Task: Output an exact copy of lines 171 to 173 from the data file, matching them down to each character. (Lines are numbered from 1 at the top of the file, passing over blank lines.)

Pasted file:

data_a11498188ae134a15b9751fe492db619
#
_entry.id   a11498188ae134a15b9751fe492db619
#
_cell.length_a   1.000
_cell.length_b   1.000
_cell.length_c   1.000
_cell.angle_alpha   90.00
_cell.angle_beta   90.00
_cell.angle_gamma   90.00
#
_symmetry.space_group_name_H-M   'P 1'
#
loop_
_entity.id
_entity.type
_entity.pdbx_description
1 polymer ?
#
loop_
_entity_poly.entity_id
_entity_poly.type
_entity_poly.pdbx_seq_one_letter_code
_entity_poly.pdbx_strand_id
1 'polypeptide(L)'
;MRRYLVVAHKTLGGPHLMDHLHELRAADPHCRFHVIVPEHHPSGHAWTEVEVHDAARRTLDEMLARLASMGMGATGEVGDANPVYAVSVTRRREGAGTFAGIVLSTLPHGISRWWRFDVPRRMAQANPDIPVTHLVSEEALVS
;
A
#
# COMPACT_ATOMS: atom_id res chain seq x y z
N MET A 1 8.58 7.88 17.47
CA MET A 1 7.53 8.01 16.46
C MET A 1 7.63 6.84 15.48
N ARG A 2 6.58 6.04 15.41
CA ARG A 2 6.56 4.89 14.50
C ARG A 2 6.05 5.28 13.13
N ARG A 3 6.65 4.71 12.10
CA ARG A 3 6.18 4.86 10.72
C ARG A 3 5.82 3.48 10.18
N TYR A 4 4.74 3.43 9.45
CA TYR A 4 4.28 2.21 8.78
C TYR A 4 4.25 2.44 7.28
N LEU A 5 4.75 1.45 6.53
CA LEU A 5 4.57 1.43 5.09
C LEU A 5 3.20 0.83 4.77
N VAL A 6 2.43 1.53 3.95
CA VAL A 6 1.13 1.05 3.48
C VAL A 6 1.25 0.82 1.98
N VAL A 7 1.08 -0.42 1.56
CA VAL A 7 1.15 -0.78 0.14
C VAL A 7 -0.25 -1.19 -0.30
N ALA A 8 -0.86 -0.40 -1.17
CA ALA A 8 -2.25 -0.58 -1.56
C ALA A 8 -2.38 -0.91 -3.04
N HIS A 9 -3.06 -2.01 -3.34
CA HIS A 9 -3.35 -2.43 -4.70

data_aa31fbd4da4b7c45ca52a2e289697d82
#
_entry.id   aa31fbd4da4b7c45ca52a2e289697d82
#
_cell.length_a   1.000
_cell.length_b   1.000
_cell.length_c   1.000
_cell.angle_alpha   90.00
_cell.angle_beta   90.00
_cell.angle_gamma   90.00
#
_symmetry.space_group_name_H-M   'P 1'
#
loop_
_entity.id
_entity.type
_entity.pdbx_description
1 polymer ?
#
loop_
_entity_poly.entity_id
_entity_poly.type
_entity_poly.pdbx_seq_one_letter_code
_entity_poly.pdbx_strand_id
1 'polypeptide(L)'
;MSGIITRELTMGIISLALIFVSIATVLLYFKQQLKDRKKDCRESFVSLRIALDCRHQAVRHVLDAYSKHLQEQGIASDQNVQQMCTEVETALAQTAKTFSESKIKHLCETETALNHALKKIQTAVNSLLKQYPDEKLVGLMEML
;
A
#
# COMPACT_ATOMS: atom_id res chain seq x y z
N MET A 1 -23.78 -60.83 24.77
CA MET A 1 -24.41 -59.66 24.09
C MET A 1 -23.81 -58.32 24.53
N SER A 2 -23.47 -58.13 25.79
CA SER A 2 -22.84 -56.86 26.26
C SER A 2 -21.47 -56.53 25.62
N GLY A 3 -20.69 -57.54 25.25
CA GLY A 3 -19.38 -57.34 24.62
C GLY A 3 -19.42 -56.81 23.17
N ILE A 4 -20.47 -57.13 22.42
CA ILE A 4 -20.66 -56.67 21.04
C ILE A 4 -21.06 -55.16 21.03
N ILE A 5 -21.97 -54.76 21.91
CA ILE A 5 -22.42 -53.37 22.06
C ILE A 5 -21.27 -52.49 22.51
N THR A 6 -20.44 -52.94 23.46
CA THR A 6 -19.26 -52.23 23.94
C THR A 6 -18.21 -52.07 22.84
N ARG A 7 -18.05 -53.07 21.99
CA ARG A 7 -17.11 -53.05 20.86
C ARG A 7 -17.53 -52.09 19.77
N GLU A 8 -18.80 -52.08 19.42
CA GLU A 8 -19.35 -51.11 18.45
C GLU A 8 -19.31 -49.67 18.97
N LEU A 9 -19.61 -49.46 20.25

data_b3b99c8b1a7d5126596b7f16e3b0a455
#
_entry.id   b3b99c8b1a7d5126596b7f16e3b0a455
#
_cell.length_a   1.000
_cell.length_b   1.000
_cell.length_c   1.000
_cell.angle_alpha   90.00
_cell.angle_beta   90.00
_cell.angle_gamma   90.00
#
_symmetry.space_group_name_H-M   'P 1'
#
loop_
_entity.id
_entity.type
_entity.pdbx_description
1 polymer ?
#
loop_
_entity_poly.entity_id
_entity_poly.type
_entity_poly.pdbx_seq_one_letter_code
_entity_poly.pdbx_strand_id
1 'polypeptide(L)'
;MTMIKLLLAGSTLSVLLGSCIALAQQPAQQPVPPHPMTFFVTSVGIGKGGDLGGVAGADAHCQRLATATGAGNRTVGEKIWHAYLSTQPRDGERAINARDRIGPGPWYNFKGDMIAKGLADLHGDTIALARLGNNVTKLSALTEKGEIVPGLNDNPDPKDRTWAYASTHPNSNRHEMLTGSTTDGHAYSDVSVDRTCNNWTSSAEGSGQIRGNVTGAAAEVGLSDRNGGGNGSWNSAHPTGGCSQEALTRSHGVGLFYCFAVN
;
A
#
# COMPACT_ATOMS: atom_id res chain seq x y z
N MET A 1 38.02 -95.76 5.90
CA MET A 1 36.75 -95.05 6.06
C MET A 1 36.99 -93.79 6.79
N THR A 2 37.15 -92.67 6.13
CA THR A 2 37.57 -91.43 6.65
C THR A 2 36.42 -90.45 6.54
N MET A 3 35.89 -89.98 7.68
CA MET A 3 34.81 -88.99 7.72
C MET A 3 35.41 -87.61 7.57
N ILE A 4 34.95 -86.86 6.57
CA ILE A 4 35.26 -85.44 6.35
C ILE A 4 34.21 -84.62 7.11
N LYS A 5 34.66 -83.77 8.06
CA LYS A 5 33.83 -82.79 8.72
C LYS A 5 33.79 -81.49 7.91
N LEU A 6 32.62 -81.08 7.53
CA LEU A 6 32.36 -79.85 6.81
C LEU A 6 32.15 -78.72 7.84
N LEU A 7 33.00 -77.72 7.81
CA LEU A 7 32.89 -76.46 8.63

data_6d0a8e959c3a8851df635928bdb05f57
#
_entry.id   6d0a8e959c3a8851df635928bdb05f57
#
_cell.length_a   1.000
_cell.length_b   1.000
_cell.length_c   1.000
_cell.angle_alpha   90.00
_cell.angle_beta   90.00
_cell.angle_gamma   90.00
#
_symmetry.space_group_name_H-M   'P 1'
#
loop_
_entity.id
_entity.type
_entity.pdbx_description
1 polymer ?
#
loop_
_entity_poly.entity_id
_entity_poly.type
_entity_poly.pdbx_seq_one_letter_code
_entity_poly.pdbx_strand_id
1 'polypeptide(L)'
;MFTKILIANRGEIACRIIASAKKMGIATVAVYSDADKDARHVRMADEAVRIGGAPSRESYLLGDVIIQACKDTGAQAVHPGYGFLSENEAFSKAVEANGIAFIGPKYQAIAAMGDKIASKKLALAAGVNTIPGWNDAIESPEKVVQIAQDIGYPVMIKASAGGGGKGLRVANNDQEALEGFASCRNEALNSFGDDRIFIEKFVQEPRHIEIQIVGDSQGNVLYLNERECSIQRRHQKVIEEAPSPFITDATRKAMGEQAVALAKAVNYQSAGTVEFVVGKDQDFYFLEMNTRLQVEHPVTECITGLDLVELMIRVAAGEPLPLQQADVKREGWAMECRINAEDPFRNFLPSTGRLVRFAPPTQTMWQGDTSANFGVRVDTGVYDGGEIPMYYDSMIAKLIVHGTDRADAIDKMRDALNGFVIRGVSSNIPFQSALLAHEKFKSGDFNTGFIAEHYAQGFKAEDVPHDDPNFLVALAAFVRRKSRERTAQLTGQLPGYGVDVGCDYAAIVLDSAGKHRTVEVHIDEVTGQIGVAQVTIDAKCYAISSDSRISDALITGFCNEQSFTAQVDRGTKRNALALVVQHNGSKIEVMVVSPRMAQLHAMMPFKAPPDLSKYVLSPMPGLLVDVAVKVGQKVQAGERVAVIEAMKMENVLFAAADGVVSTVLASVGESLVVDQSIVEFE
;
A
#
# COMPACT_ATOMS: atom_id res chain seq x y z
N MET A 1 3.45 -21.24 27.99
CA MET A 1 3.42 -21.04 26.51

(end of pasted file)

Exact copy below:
_cell.angle_gamma   90.00
#
_symmetry.space_group_name_H-M   'P 1'